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Relief, but recognition of failings after Berlin attack suspect shot dead in Italy

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Relief, but recognition of failings after Berlin attack suspect shot dead in Italy
Police and forensic experts stand by the body. Photo: Daniele Bennati/AFP
15:59 CET+01:00
A rookie Italian police officer on Friday shot dead the Tunisian suspect in the Berlin truck attack after four days on the run, ending a massive Europe-wide manhunt.

Anis Amri, 24, was accused of killing 12 people and wounding dozens more in Monday's assault on a Christmas market, which has been claimed by the Isis jihadist group.

Italy's interior minister Marco Minniti told a press conference in Rome that Amri had been fatally shot after pulling out a pistol and firing at police who had stopped him for a routine identity check around 3:00 am (0200 GMT) near Milan's Sesto San Giovanni train station.

Identity checks had established "without a shadow of doubt" that the dead man was Amri, the minister said.

He hailed the two policemen as heroes. Trainee officer Luca Scata, 29, fired the fatal shot. His partner Cristian Movio, 36, was hit in the shoulder and was in hospital awaiting surgery, but not in any danger.

"Italy can be really proud of these two officers," Prime Minister Paolo Gentiloni said.

"We remain on maximum alert, we will not underestimate the threat but what happened overnight shows citizens that the state is there for them."

Amri's death comes as German police arrested two brothers on suspicion of planning to attack a shopping mall, while authorities in both Australia and Indonesia reported that Christmas terror plots had been foiled.

Amri had been missing since escaping after Monday's attack in central Berlin.

He had links to Italy, having arrived on a migrant boat in 2011 during the Arab spring.

Relief in Germany

Shortly after his arrival he was sent to prison for starting a fire in a refugee centre. He was released in 2015 and made his way to Germany, taking advantage of Europe's open borders, as he did on his return to Italy.

Milan police chief Antonio De Iesu said Amri had arrived in Italy after travelling through France.

German police said the Tunisian had steered the 40-tonne truck in the attack after finding his fingerprints inside the cab, next to the body of its registered Polish driver, who was killed with a gunshot to the head.

A 100,000-euro ($104,000) reward had been offered for information leading to Amri's arrest.

In Tunisia, a brother of the fugitive had appealed to him to surrender and said: "If my brother is behind the attack, I say to him 'You dishonour us'."

German officials voiced relief that Amri had been found. Chancellor Angela Merkel has said she is "proud of how calmly most people reacted" to the country's deadliest attack in years.

But her assuring message failed to dampen furious criticism of security lapses and bungling in the investigation.

'A lot went wrong'

Amri was a rejected asylum seeker and had long been known to German counter-terrorism agencies.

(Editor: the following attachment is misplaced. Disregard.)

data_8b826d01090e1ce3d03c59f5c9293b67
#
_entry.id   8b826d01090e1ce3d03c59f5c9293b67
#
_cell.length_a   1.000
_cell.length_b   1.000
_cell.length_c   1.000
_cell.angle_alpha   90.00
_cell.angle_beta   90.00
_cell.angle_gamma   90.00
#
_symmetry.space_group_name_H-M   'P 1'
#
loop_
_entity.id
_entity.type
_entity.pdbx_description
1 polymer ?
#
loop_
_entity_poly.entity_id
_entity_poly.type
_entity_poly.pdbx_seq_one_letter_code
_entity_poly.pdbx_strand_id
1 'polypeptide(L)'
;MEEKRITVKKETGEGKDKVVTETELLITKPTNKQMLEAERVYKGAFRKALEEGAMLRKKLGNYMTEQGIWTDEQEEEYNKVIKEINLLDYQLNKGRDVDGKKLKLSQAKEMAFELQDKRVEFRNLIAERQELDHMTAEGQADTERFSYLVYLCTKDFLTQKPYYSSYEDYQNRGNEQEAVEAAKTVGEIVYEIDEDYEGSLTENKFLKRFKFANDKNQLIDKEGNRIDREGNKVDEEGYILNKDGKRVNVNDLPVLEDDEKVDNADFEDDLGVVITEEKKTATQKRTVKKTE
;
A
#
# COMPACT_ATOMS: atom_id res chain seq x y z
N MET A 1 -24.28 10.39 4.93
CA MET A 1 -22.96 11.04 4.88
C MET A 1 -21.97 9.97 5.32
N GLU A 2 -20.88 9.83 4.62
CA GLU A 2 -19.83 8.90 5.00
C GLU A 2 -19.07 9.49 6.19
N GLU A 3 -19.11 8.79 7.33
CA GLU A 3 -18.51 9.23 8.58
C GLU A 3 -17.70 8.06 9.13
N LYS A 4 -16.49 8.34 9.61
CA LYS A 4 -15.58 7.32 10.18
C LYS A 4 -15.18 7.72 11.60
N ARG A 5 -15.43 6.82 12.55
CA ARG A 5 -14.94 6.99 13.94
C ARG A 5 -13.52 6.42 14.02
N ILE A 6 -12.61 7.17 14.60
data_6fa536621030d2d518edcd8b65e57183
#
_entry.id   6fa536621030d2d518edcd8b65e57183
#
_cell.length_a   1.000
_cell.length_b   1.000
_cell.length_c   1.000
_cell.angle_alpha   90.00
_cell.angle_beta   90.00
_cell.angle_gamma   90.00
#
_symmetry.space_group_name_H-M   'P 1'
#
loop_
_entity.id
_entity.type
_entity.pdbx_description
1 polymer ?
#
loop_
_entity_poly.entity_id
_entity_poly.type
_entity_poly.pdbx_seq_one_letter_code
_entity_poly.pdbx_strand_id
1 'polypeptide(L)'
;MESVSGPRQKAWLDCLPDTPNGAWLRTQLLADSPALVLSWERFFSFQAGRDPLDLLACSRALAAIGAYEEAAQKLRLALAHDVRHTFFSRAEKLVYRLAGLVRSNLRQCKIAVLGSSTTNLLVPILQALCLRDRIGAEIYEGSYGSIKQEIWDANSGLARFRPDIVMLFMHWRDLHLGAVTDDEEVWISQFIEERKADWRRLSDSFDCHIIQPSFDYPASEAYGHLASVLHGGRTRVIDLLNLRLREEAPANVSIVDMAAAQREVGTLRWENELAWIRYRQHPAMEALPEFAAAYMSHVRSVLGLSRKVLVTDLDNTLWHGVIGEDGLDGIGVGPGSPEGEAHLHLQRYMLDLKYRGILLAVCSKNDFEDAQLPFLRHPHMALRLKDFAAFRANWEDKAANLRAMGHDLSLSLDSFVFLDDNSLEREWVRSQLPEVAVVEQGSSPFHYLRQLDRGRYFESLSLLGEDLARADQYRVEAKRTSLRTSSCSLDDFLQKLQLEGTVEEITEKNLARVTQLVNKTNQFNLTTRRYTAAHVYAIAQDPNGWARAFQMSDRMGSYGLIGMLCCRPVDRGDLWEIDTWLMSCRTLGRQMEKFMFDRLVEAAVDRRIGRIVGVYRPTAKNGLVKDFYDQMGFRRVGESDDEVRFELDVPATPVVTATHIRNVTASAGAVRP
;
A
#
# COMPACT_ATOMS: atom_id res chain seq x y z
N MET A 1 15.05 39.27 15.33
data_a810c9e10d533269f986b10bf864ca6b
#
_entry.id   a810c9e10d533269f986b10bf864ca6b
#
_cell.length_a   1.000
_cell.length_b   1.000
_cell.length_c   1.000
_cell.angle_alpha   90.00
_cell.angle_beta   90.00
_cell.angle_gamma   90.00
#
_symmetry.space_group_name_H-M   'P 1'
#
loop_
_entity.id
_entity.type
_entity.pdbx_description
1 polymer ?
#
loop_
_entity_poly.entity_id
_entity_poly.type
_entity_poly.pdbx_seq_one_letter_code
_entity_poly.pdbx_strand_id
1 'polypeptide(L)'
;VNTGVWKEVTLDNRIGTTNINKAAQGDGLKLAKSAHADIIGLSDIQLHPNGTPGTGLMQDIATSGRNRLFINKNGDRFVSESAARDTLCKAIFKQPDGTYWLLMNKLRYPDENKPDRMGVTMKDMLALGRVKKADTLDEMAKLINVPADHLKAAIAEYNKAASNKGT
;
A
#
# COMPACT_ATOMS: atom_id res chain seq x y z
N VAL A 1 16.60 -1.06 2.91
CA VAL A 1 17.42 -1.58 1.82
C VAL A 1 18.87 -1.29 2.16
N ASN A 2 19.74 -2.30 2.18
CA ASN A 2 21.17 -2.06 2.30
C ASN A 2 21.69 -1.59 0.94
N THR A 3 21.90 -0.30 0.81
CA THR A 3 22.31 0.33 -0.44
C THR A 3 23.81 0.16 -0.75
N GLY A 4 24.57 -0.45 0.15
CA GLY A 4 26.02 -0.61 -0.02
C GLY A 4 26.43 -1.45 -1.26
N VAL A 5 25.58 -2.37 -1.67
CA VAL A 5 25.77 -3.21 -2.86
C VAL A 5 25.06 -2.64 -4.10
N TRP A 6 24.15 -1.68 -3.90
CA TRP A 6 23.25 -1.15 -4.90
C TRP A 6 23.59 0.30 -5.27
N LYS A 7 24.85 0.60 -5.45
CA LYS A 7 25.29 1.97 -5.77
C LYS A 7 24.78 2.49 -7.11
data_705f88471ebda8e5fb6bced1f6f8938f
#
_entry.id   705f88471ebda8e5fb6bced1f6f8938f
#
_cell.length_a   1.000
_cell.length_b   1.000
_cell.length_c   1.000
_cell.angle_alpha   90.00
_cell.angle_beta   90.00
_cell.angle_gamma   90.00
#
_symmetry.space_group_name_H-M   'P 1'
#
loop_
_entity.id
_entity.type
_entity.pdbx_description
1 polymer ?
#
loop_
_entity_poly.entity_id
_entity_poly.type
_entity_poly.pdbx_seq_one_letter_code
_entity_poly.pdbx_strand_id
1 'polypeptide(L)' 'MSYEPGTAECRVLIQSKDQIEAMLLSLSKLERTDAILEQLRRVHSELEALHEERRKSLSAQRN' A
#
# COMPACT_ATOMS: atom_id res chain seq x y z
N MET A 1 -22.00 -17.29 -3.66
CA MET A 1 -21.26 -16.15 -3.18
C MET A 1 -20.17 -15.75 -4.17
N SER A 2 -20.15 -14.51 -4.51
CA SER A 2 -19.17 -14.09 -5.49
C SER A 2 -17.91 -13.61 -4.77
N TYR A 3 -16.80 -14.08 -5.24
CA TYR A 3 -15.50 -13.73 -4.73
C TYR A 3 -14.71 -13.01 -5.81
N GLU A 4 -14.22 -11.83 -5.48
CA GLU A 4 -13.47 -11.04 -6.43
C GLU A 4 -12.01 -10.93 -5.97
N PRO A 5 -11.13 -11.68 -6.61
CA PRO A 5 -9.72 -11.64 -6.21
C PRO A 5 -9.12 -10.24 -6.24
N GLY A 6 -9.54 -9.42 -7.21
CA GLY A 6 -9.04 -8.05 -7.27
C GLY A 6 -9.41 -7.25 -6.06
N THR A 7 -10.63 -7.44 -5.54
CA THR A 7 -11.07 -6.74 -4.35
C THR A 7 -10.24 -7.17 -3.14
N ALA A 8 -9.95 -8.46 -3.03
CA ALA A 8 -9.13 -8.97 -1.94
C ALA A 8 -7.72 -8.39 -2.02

He was also on the radar of Italy's anti-terrorism police unit, having been identified as having possibly being radicalized in prison, Corriere della Sera said.

German news weekly Der Spiegel reported that in wiretaps, Amri could be heard offering to carry out a suicide operation, but that his words were too vague for an arrest warrant.

Amri had been monitored since March, suspected of planning break-ins to raise cash for automatic weapons to carry out an attack - but the surveillance was stopped in September because Amri was seen primarily as a small-time drug dealer.

Conservative lawmaker Stephan Mayer, a critic of Merkel's liberal stance on refugees, said the case "held up a magnifying glass" to the failings of her migration policy that brought almost 900,000 asylum seekers to Europe's top economy last year.

"It's clear that a lot went wrong... it was a systemic failure," said Peter Neumann, professor of security studies at King's College London.

Neumann argued that German security services lacked the manpower to maintain around-the-clock surveillance of the 550 known radical Islamists in Germany.

"Once the dust settles, it will be important to have a fundamental rethink," he added.

As the security debate raged, Germans were trying to carry on as normal but Christmas lights and singing were kept low-key out of respect for the victims.

Berliners have flocked back to the Breitscheid square market, which reopened on Thursday, and the government has urged citizens not to give in to fear.

On Friday, a memorial concert was planned at the iconic Brandenburg gate under the theme of "Together Berlin".

Among the dead were six Germans, 60-year-old Israeli Dalia Elyakim, and a young Italian woman called Fabrizia Di Lorenzo. Forty-eight others were injured.

Germany had until now been spared the jihadist carnage that has struck neighbouring France and Belgium.

But it has suffered a spate of smaller attacks, including two in July that left 20 people injured, both committed by asylum seekers and claimed by Isis.

By Marco Bertorello, with Angus MacKinnon in Rome and Frank Zeller in Berlin

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